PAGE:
Next up for the RS-18 kitbash project was the 608. This model has a different long hood configuration than the 630.
I pretty much used the stock Proto 1000 RS-18 long hood, except for the removal of the large cooling air louvers near the rear of the hood (which just pop off the model). I added 2 new square style air intakes on each side of the hood. The parts were photo etched and produced by Jeff Briggs as part of a project to produce parts for a RS-18 CAT conversion kit. The hand rail stanchions for the 608 came from this kit.
A couple hood doors were re[placed with Cannon parts, one air intake louver was removed and the hole filled with putty, and the Kaslo short hood and cab front kit were added.
For some reason, the pilot ends on the 608 differ from other BCR units. Because of this, I was able to keep the stock Proto pilots. The bars that run along the rear radiator grills are built from strip styrene.
Model now primed:
Painted and Decaled:
Finished model on the old layout:
This model has some running issues. There is too much side play in the truck gears. I have some washers to shim the gears, however I haven’t had a chance to tear the trucks down to install them. Maybe once I have a workbench set up…..
Now that I had a good fleet of C425’s I needed to start work on some RS-18’s. The RS-18 was a common loco on the Dawson creek Sub, as well as on many local and yard jobs on the Prince George Sub. Overland Models produced 2 versions of the RS-18 in brass, however I’ve always thought the front windows on these models were over sized. The first RS-18 I decided to build was the 630, which was the last ALCO powered RS-18 on the railway.
So, I started with a Proto 1000 RS-18, stripped the CN paint from it, cut out most of the long hood and added a cab and short nose kit from Kaslo Shops:
The middle section of the long hood on the prototype differs from the Proto model, so I used a hood section from an Atlas RS-36 body shell. I had to remove a few doors and replace them with correct sized doors which I cut down from Cannon EMD doors. The louvers came from a set of Andy W C425 air intakes.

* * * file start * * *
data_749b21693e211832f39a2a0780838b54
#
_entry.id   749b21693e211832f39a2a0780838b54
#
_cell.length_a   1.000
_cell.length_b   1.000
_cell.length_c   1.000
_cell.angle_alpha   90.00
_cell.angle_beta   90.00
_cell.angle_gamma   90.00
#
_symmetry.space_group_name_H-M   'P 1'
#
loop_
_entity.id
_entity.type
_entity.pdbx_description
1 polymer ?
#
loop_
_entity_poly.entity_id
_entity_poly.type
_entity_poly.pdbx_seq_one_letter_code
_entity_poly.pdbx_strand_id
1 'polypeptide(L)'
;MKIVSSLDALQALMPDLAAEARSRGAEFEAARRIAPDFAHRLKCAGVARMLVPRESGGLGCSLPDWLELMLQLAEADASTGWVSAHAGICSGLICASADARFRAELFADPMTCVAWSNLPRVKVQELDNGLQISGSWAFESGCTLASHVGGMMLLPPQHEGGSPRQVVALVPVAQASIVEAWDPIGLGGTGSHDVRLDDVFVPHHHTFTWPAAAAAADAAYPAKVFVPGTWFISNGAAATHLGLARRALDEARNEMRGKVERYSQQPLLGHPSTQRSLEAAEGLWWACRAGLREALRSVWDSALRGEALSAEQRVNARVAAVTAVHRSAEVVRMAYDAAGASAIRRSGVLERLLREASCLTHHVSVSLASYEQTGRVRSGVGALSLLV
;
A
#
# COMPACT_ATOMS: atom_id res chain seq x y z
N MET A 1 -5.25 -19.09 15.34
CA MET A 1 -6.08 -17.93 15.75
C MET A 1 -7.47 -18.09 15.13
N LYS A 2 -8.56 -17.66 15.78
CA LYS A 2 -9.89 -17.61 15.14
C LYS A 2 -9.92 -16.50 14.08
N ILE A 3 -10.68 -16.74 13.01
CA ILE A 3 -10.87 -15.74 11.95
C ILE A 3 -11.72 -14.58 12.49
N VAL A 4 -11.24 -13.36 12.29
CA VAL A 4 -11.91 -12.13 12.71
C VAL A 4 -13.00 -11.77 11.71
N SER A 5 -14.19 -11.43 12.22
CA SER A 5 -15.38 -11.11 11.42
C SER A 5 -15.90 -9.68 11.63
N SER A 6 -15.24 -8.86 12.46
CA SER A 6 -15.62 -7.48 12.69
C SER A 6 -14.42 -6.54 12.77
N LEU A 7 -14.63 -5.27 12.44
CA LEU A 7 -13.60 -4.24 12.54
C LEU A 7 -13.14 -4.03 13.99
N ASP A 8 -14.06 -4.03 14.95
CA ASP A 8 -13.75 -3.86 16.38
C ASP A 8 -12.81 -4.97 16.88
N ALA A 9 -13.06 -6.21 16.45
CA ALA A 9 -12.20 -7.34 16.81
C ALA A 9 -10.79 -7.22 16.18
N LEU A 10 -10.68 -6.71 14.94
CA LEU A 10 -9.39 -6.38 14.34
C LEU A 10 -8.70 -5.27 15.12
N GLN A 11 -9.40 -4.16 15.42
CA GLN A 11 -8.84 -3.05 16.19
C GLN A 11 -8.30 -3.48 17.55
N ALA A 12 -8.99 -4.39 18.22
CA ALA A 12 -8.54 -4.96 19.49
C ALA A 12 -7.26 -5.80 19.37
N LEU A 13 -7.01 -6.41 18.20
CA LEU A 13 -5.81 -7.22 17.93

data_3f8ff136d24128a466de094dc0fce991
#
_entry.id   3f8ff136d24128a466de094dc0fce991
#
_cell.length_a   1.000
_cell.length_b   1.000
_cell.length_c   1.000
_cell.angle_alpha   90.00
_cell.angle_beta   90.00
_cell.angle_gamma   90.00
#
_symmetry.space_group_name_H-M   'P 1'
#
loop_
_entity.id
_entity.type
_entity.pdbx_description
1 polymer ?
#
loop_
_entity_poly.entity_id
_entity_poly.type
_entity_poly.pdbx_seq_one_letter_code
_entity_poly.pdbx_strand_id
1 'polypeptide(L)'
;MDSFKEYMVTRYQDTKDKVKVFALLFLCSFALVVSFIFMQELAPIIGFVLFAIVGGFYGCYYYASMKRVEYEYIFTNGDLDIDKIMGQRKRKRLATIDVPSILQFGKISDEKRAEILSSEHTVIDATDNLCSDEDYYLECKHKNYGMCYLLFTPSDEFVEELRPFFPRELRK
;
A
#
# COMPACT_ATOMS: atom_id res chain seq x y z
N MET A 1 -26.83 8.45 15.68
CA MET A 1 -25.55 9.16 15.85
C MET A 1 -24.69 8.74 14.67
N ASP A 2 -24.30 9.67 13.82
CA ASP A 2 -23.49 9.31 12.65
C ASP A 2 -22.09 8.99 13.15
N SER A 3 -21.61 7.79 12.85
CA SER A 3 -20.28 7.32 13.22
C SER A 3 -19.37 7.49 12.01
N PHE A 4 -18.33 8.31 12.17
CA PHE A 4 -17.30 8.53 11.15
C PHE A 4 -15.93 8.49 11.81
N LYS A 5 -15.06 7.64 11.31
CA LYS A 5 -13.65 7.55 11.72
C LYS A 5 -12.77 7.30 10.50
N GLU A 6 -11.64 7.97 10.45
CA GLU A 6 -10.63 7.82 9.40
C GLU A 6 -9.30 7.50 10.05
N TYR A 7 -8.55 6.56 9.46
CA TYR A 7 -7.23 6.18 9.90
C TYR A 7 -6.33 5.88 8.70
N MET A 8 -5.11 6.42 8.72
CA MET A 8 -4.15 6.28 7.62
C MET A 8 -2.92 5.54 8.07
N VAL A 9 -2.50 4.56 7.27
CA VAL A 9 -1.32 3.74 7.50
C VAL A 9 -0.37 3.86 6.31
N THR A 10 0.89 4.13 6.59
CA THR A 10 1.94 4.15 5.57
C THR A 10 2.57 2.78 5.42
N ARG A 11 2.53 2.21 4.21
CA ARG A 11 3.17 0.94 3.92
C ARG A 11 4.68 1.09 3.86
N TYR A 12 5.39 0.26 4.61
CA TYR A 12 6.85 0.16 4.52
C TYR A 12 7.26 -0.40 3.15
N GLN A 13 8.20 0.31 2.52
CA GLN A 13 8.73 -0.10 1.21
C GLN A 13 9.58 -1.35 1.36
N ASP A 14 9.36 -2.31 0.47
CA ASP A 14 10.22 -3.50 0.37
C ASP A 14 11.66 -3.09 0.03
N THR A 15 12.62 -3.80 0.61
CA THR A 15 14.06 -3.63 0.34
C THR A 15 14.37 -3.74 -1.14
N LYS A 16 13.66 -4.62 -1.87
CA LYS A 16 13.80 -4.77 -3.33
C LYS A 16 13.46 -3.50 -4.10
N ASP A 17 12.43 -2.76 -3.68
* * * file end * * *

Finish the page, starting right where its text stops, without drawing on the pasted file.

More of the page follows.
Both front and rear stock pilots were removed and replaced with parts from Kaslo. A large headlight was added in between the rear number boards as well as a dual headlight above the large one.
At this point I hit a road block. I needed to replace the stock Proto fuel tank with a different type, however part of the stock tank was cast into the frame and hacking away the metal would weaken the frame structure. I then found a Proto 2000 RS-27 on ebay for cheap, and found the RS-18 body shell would drop right onto the RS-27 drive! As an added bonus, the RS-27 fuel tank is really close to the version found on the prototype! After that was done, I cut up some tread plate that came from a company that I don’t like to mention since he took me for $300. Anyway, here’s the model pretty much ready for the paint booth. I’ll mention that I had to raise the height of the stock Proto RS-18 long hood, since when the model was designed the engineer’s messed up on the height of the hood!
The model was then primed, painted and decaled. I kept it clean as shown for only a few days..
Then the model was weathered to represent several years of service